Wednesday, 28 January 2015

Focus on UK Metal Detecting: Detectorists on the Ball

Readers who are on the ball will remember that one year ago (Feb 19, 2014) there was the launch of the PAS vanity project "Lost Change" - "an innovative and experimental application that allows coins found within England and Wales and recorded through the British Museum’s Portable Antiquities Scheme (PAS), to be visualised on an interactive, dual-mapping interface".Quite what purpose that really serves has never really been demonstrated, but that is beside the point - due to public funding it has bee in the public domain for a year. If you are a metal detectorist focussed on yourself however you may not have noticed what the PAS is doing for the public. On a metal detecting forum near you "Jungle" (Tue Jan 27, 2015 9:59 pm) announces: 'PAS data on coins mapped' - noting it has been "launched without the full data set". "Danzigman " is sure these missing data will be added "after 29 when the update is finished" (want to bet on that?).  Member "f8met" Cambs and Suffolk (Tue Jan 27, 2015 10:34 pm) is focussed on himself, collecting is after all a self-centred activity, and agrees: 
There is a lot missing. None of mine seem to be on there.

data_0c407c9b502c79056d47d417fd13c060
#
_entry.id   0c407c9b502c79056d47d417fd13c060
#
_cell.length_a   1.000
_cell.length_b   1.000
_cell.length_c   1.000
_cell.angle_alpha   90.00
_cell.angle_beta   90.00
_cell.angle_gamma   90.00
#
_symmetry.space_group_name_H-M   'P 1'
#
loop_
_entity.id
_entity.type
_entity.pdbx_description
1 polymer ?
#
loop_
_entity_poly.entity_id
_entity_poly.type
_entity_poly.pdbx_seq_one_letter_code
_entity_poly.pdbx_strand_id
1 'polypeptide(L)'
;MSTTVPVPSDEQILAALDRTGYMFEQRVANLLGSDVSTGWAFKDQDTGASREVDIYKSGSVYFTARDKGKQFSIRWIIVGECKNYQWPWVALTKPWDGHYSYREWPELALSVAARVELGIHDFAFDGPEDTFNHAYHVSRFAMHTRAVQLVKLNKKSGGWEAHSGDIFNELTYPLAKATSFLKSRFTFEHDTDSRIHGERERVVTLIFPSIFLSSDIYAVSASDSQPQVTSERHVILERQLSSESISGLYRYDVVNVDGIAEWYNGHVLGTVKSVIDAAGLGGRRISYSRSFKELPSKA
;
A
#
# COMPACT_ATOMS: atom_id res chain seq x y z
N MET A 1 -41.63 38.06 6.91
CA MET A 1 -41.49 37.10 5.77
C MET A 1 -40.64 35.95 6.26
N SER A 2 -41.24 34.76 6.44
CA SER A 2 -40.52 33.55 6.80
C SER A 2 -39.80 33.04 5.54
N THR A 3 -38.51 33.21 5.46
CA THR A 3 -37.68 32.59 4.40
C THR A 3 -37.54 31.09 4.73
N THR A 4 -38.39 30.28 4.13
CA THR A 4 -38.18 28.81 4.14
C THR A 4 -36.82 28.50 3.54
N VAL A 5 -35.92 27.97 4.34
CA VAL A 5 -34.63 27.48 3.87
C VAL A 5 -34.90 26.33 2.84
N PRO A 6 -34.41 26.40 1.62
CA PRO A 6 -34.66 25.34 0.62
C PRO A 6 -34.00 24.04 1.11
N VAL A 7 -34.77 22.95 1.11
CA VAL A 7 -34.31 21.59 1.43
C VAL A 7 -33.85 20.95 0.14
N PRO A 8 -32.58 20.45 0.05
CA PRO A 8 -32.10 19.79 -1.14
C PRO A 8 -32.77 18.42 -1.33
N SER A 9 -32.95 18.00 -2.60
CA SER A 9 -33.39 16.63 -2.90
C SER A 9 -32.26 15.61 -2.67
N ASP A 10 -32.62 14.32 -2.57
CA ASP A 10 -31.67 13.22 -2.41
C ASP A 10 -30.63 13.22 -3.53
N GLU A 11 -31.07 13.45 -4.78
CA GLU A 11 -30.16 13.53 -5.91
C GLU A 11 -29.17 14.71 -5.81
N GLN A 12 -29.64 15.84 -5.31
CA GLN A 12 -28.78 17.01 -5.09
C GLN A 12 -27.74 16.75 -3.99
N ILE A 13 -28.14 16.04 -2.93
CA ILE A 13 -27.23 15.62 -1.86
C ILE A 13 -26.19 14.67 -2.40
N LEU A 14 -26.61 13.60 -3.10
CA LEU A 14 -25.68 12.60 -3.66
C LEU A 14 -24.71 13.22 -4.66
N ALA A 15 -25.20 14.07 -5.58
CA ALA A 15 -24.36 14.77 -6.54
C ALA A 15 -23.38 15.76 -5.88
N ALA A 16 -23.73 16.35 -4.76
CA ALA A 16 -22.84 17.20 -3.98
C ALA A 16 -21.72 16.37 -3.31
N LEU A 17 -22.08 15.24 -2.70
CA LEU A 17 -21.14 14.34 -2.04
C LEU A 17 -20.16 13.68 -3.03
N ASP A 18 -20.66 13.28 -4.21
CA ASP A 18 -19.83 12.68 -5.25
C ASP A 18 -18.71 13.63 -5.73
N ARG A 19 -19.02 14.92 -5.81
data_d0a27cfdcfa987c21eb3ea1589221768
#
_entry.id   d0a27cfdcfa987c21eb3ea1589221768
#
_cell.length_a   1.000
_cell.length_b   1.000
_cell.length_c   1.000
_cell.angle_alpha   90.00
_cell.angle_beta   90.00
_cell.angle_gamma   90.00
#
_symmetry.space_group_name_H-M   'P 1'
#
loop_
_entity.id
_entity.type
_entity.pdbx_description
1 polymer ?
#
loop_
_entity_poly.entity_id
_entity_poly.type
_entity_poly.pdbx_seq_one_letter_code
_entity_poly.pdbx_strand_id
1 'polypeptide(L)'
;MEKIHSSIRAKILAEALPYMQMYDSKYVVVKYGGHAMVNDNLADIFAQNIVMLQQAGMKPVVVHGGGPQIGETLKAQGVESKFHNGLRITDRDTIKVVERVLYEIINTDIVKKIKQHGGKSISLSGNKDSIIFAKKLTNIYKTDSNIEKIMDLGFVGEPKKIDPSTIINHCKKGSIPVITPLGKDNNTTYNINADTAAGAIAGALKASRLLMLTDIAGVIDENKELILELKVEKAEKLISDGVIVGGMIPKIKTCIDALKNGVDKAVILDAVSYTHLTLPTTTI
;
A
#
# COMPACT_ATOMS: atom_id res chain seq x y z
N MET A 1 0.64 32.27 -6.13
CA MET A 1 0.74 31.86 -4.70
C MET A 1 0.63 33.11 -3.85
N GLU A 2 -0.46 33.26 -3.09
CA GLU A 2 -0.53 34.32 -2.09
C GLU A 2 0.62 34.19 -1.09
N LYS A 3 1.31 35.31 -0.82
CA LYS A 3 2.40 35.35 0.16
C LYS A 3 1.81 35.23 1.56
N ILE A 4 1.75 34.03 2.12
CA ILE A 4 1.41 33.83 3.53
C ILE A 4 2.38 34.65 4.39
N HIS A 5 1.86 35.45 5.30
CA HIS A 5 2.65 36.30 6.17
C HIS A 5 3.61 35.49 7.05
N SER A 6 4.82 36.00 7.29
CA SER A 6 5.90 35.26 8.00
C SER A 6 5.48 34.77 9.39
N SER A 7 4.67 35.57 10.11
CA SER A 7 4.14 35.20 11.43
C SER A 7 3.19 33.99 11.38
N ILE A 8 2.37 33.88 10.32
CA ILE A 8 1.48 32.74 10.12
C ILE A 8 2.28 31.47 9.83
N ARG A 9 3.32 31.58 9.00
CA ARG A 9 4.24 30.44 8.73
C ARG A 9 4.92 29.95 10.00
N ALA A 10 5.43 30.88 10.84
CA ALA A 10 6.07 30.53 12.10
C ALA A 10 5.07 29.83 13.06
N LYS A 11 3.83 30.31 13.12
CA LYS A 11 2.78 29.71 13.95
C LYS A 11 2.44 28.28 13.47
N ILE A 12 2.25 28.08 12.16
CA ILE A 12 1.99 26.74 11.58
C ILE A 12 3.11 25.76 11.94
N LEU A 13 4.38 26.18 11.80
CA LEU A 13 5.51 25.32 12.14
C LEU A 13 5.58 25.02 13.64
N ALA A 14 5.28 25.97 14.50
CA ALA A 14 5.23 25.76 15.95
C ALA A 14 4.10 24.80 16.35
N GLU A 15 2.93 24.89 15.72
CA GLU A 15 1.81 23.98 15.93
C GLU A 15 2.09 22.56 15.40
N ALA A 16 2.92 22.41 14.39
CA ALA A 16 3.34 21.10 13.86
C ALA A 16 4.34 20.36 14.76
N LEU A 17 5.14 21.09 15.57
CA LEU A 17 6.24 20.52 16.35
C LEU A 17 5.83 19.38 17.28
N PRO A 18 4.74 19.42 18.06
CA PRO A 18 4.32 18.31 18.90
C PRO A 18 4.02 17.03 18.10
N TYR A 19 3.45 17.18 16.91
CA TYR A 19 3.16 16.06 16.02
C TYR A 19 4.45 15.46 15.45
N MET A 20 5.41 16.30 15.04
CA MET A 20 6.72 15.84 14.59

So when is "Lost Change" going to be finished?

Member "Stratman" (Wed Jan 28, 2015 1:18 am) is appalled by the prospect.

 Yes, it might be useful to members of the public who pay for the PAS and who want to know what metal detectorists have taken and from where (for example in their home area). Why should artefact hunters feel they are entitled to have an elitist monopoly on this information about the common archaeological heritage? In any case, the information reported by Stratman is totally false. Those are roads, not field boundaries and the findspotas (as are all PAS data in the public domain) are generalised. As is explained here, if any metal detectorist would like to check before a knee-jerk reaction would find:

While much of the the data is made available for re-use on the PAS website under a Creative Commons licence, some details are closely guarded to prevent illicit activity (for example night-hawking or detecting without landowner permission) and so this application has been developed with these restrictions in mind. An object’s coordinates are only mapped to an Ordnance Survey four-figure National Grid Reference (which equates to a point within a 1km square), and only if the landowner or finder has not requested these to be hidden from the public.
If the PAS cannot rely on their metal detecting "partners" knowing what the Scheme is doing/has done, then how can they expect the rest of the public to whom they outreach to know? How "effective" is that?

1 comment:

heritageaction said...

"If the PAS cannot rely on their metal detecting "partners" knowing what the Scheme is doing/has done, then how can they expect the rest of the public to whom they outreach to know?"

Actually, the grim reality is that because PAS don't outreach to landowners as much as they should most farmers get their information about both PAS and Treasure from detectorists, not PAS. And of course, they often get told what someone who's after their stuff deems tactically prudent (What us? Nah, we're all honest, honestly")

Look how your friend Stratman recently advised a colleague to under- and misinform a farmer here

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